Since publication, new files have been uploaded for the Summary and Introduction with an updated coversheet only. Figures remain unchanged.
Following further validation, a couple of changes were needed which meant some findings previously reported in the Infant Feeding Survey 2010: Early Results publication were reported as significant and are now not significant. These related to findings from Tables 4 and 5. These have been corrected in this report, which supersedes those findings from the Early Results.
An error in the Stage 1 dataset has been identified. Ninety-nine mothers stated that it was their first birth (Q3), that they had a total of 1 child (Q4) but then also selected the option to say that they had a multiple birth (Q5). The Stage 2 and Stage 3 data are unaffected and no figures in the published report or tables are affected. Users analysing the Stage 1 dataset should take this anomaly into account when including multiple births data in Stage 1 in their analysis.
The Infant Feeding Survey (IFS) has been conducted every five years since 1975. The 2010 IFS was the eighth national survey of infant feeding practices to be conducted. The main aim of the survey was to provide estimates on the incidence, prevalence, and duration of breastfeeding and other feeding practices adopted by mothers in the first eight to ten months after their baby was born.
The survey is based on an initial representative sample of mothers who were selected from all births registered during August and October 2010 in the UK. Three stages of data collection were conducted with Stage 1 being carried out when babies were around four to ten weeks old, Stage 2 when they were around four to six months old, and Stage 3 when they were around eight to ten months old. A total of 10,768 mothers completed and returned all three questionnaires.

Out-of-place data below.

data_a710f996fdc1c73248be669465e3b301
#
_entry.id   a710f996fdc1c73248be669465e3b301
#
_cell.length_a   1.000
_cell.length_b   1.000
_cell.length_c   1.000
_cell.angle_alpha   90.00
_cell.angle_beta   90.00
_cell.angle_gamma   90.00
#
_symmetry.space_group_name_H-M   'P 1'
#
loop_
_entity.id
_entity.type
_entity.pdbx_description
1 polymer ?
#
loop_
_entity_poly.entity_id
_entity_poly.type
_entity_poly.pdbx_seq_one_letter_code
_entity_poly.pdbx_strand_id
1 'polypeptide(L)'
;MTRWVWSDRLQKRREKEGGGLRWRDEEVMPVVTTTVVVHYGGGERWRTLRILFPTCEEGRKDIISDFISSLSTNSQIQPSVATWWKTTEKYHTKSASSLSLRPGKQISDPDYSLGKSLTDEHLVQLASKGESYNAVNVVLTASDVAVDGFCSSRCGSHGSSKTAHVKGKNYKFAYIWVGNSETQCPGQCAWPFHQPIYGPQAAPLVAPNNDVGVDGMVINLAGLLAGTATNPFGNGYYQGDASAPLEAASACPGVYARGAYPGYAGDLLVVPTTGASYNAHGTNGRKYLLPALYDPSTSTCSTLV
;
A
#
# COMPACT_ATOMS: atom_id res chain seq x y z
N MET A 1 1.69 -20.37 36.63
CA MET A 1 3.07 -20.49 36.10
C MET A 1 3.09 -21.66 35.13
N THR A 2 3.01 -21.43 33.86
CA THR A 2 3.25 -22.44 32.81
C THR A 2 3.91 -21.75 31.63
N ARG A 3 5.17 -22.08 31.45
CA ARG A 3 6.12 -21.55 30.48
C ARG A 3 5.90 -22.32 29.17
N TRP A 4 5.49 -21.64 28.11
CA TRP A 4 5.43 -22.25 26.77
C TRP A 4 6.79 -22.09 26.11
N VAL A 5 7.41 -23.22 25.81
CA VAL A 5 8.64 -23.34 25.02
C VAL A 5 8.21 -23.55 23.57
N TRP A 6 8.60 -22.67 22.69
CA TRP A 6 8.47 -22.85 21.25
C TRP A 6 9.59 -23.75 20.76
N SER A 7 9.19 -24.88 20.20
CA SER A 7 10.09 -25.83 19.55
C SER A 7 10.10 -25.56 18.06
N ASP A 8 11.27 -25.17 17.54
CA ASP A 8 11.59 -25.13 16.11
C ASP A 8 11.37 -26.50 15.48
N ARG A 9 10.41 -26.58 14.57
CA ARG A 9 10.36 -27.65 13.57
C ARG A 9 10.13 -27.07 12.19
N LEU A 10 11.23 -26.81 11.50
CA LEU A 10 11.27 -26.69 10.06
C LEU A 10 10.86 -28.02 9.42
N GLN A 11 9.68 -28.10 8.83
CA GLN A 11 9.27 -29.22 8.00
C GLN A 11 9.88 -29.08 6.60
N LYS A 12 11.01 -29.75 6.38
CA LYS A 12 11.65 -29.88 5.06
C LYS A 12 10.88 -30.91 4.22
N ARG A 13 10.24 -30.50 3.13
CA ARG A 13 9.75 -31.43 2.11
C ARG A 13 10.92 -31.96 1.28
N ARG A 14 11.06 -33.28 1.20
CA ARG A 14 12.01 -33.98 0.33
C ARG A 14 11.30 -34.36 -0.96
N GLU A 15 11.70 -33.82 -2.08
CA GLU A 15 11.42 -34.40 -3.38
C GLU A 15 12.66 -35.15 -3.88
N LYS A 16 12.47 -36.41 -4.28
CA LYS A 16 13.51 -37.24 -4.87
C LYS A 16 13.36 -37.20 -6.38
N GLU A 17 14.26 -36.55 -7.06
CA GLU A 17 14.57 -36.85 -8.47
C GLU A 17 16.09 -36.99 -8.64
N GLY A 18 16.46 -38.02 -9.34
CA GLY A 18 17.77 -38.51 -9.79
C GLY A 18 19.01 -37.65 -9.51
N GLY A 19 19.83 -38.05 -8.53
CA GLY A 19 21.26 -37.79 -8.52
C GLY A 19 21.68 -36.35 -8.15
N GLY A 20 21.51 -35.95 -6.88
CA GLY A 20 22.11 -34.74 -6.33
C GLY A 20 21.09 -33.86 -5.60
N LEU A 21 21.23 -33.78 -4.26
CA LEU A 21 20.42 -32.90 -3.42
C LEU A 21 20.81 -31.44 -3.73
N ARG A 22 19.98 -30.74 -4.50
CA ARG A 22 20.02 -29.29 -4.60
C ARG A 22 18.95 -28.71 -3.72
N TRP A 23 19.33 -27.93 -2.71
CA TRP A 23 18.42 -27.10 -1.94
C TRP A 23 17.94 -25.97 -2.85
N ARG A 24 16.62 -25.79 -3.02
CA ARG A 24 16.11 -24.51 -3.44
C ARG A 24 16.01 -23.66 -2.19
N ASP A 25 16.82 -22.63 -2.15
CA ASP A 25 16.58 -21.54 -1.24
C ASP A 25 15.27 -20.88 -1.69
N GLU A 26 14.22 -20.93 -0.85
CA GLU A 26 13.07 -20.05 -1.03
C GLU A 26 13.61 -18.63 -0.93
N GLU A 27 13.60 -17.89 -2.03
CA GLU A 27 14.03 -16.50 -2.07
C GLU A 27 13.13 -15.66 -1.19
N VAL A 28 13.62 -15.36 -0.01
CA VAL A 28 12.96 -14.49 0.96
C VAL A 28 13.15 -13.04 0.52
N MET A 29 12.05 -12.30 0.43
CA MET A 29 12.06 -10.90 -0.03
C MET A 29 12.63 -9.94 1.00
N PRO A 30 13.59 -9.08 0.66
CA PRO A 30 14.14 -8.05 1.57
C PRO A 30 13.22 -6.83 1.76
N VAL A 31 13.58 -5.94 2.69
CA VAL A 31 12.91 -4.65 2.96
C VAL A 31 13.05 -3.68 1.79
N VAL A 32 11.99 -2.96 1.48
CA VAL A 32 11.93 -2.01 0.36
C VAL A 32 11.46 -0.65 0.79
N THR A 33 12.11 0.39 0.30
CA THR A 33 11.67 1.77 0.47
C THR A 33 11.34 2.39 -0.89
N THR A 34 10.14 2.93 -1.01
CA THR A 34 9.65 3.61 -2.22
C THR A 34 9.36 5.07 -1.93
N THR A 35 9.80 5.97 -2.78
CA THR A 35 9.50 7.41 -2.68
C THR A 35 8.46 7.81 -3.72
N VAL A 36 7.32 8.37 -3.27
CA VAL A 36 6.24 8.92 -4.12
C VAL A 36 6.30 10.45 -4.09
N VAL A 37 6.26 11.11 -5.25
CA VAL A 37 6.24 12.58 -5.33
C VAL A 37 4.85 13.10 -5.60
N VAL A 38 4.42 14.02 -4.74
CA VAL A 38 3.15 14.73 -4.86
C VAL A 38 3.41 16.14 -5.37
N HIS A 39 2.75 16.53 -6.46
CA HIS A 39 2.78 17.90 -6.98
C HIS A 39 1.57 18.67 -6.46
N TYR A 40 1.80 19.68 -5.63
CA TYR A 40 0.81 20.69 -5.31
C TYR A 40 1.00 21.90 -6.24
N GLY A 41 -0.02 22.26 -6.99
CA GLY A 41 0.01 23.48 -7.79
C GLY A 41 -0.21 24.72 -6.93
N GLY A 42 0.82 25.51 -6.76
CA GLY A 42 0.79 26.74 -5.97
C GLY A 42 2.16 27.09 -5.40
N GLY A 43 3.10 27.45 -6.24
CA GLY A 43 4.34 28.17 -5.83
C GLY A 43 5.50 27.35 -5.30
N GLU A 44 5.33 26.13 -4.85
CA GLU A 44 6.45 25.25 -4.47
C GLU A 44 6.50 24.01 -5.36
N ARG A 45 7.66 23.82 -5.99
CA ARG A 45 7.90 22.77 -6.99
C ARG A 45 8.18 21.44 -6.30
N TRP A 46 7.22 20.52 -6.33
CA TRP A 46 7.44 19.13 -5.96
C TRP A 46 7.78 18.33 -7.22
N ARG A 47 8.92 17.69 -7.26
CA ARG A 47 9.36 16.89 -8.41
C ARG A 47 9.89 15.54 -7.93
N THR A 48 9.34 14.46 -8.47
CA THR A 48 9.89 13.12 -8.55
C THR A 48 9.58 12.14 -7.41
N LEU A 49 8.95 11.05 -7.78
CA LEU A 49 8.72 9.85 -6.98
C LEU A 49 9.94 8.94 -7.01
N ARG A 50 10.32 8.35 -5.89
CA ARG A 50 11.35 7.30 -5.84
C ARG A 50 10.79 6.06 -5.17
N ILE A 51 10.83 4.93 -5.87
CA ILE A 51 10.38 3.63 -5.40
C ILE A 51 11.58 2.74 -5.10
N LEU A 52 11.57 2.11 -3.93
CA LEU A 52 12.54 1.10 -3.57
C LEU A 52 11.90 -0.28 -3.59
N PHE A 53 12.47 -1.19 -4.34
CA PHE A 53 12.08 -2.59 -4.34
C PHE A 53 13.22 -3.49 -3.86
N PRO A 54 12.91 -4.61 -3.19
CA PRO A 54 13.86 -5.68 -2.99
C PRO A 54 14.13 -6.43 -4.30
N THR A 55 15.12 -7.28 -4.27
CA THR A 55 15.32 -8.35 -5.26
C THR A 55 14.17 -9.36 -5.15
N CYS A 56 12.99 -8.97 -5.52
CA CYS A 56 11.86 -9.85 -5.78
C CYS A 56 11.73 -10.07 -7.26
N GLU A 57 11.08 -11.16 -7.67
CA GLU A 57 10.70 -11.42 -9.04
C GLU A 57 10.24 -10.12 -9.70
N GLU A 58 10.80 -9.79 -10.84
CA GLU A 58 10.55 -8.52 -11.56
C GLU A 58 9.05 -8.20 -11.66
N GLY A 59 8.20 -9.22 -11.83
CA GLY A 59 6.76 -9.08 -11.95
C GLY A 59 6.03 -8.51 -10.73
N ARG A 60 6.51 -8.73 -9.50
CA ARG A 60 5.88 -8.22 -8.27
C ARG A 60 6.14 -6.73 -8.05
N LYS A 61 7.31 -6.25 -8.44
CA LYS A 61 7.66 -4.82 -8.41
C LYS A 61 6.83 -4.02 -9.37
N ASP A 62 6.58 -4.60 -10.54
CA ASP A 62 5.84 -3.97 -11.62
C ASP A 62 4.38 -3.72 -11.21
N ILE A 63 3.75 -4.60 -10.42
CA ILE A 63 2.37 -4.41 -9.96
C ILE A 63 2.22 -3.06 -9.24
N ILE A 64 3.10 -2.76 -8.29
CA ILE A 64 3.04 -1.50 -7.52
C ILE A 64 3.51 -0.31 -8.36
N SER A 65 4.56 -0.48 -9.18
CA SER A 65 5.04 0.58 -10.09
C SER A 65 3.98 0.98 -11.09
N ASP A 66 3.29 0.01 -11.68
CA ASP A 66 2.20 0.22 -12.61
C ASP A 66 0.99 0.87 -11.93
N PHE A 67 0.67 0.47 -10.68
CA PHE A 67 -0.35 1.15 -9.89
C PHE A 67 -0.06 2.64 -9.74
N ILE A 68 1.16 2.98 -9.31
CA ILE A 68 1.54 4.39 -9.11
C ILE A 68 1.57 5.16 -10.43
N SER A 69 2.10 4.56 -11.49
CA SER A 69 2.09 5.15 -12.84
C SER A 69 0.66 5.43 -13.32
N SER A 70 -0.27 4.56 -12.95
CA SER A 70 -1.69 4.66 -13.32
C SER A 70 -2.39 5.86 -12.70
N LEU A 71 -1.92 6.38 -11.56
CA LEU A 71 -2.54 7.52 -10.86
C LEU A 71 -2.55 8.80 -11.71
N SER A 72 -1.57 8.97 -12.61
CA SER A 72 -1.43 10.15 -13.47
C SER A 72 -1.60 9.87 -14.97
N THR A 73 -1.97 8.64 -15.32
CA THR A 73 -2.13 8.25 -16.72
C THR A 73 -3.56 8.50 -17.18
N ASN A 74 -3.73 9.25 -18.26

A number of new questions were added to the survey in 2010, covering a range of topics including the Healthy Start scheme (a means-tested voucher scheme for pregnant women or mothers with children under 4 years old to help with basic food items), how mothers who had multiple births fed their babies, whether babies were full term or premature, as well as further exploration of the types of problems mothers may have experienced while breastfeeding.
In addition to the main findings covered in this summary, the findings of logistic regression analysis to help understand the impact of various demographic characteristics and other factors on breastfeeding initiation and prevalence at two and six weeks (based on full term babies) can be found in the Appendices.
Mothers are continuing to breastfeed for longer with initiation and prevalence rates showing increases over the last twenty years in the UK. Breastfeeding initiation was higher for babies exposed to early skin-to-skin contact and among mothers from certain demographic groups. However, the proportion of mothers following current guidelines on exclusively breastfeeding for the first six months of a baby's life have remained low since 2005 with only one in a hundred mothers following these guidelines. In terms of formula feeding, there has been a considerable increase in the proportion of mothers following recommended guidelines on making up feeds. Mothers are also introducing solids later.